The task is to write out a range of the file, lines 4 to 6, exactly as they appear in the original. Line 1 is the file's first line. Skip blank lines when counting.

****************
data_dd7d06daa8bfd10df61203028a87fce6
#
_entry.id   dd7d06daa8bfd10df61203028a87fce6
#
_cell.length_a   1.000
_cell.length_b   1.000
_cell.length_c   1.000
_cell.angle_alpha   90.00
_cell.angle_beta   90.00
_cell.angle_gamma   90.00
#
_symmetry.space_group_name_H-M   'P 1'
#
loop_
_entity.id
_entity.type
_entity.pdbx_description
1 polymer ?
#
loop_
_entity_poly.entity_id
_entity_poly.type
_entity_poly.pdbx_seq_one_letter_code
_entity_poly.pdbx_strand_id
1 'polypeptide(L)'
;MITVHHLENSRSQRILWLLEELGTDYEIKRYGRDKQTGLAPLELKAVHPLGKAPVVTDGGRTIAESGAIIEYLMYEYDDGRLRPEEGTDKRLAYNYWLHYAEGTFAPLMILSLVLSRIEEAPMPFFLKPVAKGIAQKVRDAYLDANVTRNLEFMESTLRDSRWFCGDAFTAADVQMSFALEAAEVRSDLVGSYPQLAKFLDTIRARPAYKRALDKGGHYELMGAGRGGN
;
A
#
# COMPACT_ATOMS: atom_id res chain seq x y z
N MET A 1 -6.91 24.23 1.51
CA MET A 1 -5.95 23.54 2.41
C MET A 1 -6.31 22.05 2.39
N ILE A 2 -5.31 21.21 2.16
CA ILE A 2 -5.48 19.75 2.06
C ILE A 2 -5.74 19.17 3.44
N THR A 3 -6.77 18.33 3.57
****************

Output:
#
_cell.length_a   1.000
_cell.length_b   1.000